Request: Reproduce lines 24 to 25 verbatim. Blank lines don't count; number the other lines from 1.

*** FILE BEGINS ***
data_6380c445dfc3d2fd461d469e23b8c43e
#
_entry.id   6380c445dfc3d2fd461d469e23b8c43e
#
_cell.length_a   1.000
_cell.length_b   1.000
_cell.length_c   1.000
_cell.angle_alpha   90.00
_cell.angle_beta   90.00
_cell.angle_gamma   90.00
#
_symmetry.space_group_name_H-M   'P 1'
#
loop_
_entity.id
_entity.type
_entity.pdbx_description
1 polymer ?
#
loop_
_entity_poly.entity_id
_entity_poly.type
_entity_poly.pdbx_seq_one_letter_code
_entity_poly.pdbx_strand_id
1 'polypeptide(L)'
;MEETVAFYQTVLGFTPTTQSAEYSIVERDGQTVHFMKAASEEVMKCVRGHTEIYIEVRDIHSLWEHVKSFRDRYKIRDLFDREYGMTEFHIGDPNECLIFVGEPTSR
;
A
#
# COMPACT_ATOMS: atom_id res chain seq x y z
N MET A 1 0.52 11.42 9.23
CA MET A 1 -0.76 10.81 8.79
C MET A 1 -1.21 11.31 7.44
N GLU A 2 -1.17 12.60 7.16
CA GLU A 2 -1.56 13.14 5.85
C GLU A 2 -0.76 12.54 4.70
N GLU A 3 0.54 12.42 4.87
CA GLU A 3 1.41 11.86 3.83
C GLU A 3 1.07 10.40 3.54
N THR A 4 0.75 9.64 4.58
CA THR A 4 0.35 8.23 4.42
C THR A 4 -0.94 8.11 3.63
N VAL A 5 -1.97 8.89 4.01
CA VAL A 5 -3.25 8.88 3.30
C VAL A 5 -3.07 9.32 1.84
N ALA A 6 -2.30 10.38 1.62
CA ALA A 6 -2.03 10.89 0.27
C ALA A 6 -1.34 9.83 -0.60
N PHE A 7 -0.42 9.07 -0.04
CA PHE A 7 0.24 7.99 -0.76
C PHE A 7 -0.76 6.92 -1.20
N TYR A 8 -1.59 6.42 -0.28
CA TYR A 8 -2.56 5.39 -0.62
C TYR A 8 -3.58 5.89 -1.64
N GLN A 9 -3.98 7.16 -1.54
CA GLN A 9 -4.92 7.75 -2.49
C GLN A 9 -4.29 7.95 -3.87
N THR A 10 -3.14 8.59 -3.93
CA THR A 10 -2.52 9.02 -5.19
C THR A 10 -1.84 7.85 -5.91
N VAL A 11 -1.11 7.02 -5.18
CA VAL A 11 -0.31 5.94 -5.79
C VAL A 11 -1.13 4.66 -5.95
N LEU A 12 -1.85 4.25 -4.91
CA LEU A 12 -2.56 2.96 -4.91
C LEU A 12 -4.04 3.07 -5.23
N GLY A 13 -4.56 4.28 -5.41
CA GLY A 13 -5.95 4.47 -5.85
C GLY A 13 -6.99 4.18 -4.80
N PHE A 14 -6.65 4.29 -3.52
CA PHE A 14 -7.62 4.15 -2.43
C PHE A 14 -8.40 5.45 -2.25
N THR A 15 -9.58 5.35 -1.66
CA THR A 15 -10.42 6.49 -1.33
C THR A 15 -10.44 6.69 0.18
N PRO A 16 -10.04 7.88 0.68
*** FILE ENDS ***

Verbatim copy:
_entity_poly.pdbx_strand_id
1 'polypeptide(L)'